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Wednesday - December 09, 2015

From: El Paso , TX
Region: Southwest
Topic: Planting, Shrubs
Title: Transplanting Evergreen Sumac
Answered by: Anne Van Nest

QUESTION:

I would like to transplant evergreen sumac from my back to the front yard. They are about 6-8 foot tall. I live in El Paso, TX and it gets plenty of sunlight. I am wondering 1) Is November in El Paso, TX a good time to do the transplant? 2) What care do I need to give to the plants after transplant?

ANSWER:

The winter is a good time to transplant your Rhus virens (Evergreen sumac). Plant it at the same depth that it was growing previously.

Evergreen sumac is a shrub or small tree, from 8-12 ft. in height with spreading branches. Its shiny, evergreen, pinnate foliage is tinged with pink in early spring and maroon after frost. Leaves are alternate, 2–5 1/2 inches long, with 5–9 fleshy leaflets on stiff stems. The 5-petaled, inconspicuous, greenish or white flowers grow in clusters 1–2 inches long at the end of stout branches. When the fruit matures in mid-September it is red, broader than long, and covered with fine hair.

Evergreen sumac can be used to make a nice, thick hedge or screen, but can grow tree-like with a long, straight trunk. Only female plants produce flowers and berries. It is fast growing, generally insect and disease-free, and drought-tolerant. Not a true evergreen – leaves are green through the winter, then are dropped, to be replaced within a week with a new crop.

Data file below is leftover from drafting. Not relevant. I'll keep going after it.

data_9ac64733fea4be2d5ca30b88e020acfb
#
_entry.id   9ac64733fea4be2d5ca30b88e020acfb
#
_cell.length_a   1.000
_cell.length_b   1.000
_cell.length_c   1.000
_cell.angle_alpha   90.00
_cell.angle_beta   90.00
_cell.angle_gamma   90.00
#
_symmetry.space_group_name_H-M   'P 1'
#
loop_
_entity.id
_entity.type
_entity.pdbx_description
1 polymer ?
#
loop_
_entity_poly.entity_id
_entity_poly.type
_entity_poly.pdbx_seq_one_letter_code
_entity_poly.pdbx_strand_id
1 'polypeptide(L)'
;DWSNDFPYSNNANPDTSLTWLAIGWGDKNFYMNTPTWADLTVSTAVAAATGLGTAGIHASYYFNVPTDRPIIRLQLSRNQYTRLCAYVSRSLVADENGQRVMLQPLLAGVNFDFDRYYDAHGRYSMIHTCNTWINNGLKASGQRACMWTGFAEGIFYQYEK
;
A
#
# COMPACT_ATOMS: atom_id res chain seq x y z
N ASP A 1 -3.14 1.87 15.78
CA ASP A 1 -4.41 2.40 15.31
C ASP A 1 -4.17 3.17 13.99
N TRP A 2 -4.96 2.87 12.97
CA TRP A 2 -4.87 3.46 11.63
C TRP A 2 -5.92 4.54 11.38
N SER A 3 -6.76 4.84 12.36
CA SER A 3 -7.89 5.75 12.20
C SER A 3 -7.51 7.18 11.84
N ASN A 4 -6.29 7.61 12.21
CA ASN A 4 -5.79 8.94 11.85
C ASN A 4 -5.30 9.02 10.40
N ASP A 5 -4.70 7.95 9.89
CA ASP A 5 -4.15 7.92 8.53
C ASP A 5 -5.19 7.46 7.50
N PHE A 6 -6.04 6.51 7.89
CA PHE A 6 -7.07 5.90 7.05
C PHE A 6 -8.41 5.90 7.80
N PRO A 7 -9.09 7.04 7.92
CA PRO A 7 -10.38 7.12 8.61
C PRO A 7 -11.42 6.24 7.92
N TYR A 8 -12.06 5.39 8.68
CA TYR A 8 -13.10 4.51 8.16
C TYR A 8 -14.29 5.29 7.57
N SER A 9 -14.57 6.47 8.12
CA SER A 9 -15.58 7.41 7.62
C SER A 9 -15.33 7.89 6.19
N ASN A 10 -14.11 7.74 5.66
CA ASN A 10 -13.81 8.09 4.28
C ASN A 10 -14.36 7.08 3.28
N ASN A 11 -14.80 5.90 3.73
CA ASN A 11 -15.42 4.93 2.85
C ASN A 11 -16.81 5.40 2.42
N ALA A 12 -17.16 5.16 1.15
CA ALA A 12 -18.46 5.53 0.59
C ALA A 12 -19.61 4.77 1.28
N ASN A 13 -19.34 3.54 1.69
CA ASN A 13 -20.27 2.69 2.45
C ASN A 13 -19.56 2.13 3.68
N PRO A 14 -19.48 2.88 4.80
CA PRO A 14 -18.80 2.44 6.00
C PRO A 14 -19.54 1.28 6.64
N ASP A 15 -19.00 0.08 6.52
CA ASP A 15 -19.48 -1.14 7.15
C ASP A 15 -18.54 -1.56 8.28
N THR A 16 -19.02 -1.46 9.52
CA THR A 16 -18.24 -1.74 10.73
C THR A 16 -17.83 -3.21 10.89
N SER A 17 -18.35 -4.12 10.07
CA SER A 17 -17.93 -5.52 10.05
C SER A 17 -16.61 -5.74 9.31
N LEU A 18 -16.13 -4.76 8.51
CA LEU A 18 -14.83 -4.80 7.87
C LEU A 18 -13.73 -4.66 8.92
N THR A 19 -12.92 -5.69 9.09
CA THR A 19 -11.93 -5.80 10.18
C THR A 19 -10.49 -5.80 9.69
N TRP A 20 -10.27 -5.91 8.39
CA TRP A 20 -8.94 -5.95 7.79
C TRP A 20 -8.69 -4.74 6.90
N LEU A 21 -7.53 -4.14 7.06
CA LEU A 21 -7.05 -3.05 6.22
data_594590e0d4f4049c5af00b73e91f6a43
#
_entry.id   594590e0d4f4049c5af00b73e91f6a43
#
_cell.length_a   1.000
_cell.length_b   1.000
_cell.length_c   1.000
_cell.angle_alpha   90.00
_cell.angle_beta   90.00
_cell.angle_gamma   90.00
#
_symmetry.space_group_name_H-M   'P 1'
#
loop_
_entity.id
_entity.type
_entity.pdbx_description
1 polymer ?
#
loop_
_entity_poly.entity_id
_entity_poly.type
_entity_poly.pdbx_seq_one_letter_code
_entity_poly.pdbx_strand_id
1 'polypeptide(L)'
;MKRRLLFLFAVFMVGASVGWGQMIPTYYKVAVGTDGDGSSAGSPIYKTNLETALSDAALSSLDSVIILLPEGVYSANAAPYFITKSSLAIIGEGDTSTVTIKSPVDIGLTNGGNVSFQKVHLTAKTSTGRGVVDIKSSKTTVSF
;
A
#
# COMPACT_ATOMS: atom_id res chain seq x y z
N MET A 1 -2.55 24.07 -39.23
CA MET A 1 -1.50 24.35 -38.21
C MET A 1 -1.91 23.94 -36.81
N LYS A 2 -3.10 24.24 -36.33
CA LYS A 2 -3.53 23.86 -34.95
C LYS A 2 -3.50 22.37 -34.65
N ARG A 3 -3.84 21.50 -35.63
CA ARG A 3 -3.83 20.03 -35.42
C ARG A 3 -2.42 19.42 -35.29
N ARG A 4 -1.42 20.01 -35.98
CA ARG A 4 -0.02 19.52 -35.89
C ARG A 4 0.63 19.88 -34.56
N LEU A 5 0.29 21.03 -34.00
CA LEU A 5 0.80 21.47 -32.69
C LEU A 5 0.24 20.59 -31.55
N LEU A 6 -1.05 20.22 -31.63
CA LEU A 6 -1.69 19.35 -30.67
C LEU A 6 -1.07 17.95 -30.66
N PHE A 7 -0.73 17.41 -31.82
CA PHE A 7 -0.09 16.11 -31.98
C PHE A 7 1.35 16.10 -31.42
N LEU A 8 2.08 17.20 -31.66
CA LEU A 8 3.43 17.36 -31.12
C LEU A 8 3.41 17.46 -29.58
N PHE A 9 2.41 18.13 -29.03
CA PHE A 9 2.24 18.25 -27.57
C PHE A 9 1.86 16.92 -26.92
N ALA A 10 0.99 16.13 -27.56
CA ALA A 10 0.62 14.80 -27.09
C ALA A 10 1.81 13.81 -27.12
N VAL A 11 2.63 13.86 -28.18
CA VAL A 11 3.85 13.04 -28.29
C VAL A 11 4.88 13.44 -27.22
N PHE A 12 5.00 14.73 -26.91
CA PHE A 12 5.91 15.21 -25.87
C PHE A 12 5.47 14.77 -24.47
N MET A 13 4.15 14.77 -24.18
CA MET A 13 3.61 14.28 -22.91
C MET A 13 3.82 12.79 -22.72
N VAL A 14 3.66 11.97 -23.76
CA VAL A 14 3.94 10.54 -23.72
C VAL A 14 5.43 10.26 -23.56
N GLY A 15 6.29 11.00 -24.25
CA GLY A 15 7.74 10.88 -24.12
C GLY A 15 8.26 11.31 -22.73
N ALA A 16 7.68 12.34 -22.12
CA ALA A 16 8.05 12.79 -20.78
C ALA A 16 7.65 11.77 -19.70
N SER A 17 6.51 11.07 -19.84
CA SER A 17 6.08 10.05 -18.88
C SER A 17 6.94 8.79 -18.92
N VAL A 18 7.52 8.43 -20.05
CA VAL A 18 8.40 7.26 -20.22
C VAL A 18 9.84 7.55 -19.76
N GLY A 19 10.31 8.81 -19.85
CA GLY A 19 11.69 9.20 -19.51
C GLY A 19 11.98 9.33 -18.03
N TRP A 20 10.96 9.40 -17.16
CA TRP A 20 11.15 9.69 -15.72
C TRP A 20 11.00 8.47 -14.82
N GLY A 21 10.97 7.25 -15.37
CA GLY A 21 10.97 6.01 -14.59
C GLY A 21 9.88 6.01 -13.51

Pam Penick has a good article on Evergreen Sumas on her Digging/Plant This website and says: Evergreen sumac is native to dry hillsides, so be sure it has good drainage. Rocky soil? No problem. Heavy, clay soil? Hmm. Try it where you have terracing or a slope so that water can drain away during our occasional flooding rains. Plant it throughout the winter, but do remember to water deeply every couple of weeks throughout that first summer to get it established.

 

From the Image Gallery


Evergreen sumac
Rhus virens



Evergreen sumac
Rhus virens

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